“Women in Jeopardy” is a laugh-out-loud comedy that opens the 2019-2020 season at the Public Theatre of Lewiston-Auburn. Courtesy

A music festival, a raucously funny comedy and a West African rock band are among the top choices available to those seeking an evening or two of entertainment this weekend.

Top billing goes to the Portland Early Music Festival, which runs Friday through Sunday in the Woodford’s Corner neighborhood. Curator Timothy Burris, an extraordinary performer on lute and theorbo, has lined up a three-day program comprising a trio of period specialties.

“Women in Jeopardy” is a wonderful stage comedy that opened the 2019-2020 season at the Public Theatre of Lewiston-Auburn this past weekend. Gales of laughter continue through Sunday.

Songhoy Blues is a West African rock band that’s wrapping up a North American tour, motoring into Portland this Saturday.

Portland Early Music Festival

Twenty-five years ago in this space, I sometimes lamented the fact that Maine lacked a vibrant early music scene, with the term “early music” understood to mean European classical music dating from the Renaissance to the mid-1700s.

Over the intervening quarter-century, Maine’s status has vastly improved, with numerous performers, venues and festivals leading the charge. Among the more recent of these is the Portland Early Music Festival, now in its eighth season, which takes place this weekend.

The founder-curator-organizer is Timothy Burris, who is noted for his performances on period lute, a precursor of the modern guitar, and theorbo, its almost comically oversized cousin. He is also a European-trained scholar of music history. Burris has assembled a three-concert program running Friday through Sunday. His general theme is “Music for the Salon,” which essentially means early chamber music – pieces composed for limited musical forces, intimate venues and small audiences.

On Friday, Maine native Jennifer Bates leads a program of Claudio Monteverdi’s vocal music, assisted by a number of fellow singers and instrumentalists.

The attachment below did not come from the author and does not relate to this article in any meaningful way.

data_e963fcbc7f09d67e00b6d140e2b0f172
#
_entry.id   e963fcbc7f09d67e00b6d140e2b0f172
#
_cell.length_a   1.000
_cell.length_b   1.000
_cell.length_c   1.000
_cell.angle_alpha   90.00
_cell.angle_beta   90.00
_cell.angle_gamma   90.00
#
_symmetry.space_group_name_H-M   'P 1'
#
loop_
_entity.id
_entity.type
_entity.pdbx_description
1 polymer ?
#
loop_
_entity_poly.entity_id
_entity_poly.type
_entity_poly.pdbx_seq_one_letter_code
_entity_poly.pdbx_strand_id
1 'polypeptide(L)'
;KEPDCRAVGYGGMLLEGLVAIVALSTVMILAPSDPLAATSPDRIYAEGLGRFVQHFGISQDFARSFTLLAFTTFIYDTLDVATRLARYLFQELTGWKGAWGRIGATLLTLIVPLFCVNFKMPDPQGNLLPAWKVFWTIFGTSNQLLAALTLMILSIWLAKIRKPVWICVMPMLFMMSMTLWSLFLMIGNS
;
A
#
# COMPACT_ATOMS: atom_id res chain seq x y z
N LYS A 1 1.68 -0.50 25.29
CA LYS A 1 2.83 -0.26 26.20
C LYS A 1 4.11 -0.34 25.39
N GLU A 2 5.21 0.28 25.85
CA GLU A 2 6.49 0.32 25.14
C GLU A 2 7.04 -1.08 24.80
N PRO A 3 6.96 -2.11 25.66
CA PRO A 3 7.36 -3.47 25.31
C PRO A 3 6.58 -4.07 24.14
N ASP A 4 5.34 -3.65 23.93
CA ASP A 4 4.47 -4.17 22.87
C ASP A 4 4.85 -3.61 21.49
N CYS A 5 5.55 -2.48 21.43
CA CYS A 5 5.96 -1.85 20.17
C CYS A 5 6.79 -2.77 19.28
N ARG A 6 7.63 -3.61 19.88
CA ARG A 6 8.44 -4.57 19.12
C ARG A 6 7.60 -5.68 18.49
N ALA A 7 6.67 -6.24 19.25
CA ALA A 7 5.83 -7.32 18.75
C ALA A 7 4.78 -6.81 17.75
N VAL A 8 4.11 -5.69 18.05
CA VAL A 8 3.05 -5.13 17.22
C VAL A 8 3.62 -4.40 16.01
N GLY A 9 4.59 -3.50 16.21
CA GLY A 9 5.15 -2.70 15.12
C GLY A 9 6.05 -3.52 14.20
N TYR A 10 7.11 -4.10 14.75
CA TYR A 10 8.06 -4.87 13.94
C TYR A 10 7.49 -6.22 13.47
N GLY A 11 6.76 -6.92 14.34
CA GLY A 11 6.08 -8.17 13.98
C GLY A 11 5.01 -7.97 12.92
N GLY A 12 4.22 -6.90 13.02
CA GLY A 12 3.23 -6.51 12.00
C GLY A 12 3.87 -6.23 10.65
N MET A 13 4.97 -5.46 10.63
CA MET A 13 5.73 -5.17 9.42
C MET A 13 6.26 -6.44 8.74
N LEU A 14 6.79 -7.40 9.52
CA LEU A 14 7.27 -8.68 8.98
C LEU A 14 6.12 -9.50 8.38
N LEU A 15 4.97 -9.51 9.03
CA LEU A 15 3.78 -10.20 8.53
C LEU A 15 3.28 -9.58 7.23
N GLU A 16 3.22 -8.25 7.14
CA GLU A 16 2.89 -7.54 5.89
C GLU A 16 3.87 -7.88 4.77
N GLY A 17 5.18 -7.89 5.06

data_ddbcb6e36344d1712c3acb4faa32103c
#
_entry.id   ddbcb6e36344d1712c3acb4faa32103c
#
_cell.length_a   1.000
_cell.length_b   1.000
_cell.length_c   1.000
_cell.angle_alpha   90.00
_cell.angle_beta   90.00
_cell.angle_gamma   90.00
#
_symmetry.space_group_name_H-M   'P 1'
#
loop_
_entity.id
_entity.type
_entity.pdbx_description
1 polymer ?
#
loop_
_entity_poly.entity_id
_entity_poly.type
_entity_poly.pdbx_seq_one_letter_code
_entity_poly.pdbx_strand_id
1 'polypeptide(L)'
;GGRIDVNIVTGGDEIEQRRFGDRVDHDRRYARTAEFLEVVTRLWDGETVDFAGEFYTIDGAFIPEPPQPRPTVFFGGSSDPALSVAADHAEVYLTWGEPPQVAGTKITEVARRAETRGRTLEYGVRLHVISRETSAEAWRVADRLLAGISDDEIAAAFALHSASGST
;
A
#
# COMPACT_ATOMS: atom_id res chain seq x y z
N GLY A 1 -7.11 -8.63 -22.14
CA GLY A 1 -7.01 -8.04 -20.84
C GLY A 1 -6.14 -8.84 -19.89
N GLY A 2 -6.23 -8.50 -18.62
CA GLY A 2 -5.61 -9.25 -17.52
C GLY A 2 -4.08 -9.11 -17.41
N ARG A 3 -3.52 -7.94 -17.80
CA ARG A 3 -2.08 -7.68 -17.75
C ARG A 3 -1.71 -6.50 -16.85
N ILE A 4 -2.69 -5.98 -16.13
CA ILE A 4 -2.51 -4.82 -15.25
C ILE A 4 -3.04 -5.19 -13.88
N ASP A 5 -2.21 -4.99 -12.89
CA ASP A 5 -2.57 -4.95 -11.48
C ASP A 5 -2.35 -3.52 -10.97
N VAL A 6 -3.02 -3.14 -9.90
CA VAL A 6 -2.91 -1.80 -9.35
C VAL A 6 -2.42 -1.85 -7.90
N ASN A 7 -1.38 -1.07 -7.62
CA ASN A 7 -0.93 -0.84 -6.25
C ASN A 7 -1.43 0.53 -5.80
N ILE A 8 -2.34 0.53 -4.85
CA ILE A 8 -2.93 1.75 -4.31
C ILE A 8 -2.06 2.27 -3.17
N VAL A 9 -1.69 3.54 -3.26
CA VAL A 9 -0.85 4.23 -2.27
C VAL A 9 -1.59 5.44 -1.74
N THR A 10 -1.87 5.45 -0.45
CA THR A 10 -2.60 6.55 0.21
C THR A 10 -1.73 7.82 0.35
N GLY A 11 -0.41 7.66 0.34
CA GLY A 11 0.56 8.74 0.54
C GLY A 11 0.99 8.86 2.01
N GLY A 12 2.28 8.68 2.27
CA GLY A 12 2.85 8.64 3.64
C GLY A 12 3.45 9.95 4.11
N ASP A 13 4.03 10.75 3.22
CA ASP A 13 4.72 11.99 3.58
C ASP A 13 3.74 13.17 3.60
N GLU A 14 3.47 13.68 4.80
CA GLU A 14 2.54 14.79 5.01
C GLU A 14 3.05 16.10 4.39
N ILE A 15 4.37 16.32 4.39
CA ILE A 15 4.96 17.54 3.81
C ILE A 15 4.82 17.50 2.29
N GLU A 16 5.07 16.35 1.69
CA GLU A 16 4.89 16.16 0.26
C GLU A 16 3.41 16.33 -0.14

Burris himself is at the center of Saturday’s concert, playing lute and theorbo with Colby College music professor Raffael Scheck on Baroque cello. The two men call their duo “Scheckmate.”

On Sunday the featured artist is Petra Polackova, a Czech-born classical guitarist who earned advanced music degrees from an Austrian conservatory.

All performances take place at the Portland Conservatory of Music at Woodford’s Congregational Church, 202 Woodford St. in Portland. Friday and Saturday concerts are at 7:30 p.m.; Sunday’s is at 5 p.m. Call PCM at 775-3356.

‘Women in Jeopardy’

We’ve just flipped open the 2019-2020 theater calendar, and already I’ve picked a primo candidate for funniest show of the season: the Public Theatre of Lewiston-Auburn’s fully professional production of Wendy MacLeod’s “Women in Jeopardy,” where repeated gales of laughter begin in the first minute after opening curtain and continue through the denouement.

Penned by a noted feminist playwright, “Women in Jeopardy” explores and comically exploits common plights among recently divorced mothers in their mid-40s. But rather than focusing on bitter memories and midlife angst, MacLeod’s play looks forward to the future and the sometimes hilarious consequences of finding new love while dealing with the detritus of the old.

In classic dramatic fashion, the plot involves an outsider – in this case, a possible second husband for one of the three women – who makes big waves in a quiet millpond, then a host of comic complications ensue. Plus in the offstage background is the mysterious disappearance and brutal death of an unseen young female.

Director Chris Schario gets topnotch performances from the core trio of divorced women characters whose antics drive the plot: actresses Amanda Ryan Paige, Janet Mitchko and Heather Dilly. Great supporting performances are given by Torsten Hillhouse as a lusty middle-aged dentist with some very off-putting personal quirks, Tom Harney as a clueless millennial snowboarder and Nicole Fava as the stereotypical young dumb blonde with some very contemporary twists.

The Public Theatre, 31 Maple St. in Lewiston, presents “Women in Jeopardy” through Oct. 27 with 7:30 p.m. performances Thursday and Friday, 3 p.m. and 7:30 p.m. Saturday and 2 p.m. Sunday. Call 782-3200.

Songhoy Blues

A rock band from Timbuktu is coming to Portland. Songhoy Blues is a guitar-driven ensemble of musicians from the capital of Mali in West Africa who are visiting the Port City on Saturday, thanks to Portland Ovations.

Their music is a fusion of old and new. The old is represented by the ancient rhythms of African drumming, while modern, high-amp electric guitars symbolize the new.

Also in the new department, Songhoy Blues attracted the attention of some very contemporary and influential rock producers, who have recorded a groundbreaking album that put Songhoy Blues on the world music map and resulted in the current North American tour.

Portland Ovations presents Songhoy Blues at 8 p.m. Saturday at Port City Music Hall, 504 Congress St. Call PortTIX at 842-0800.

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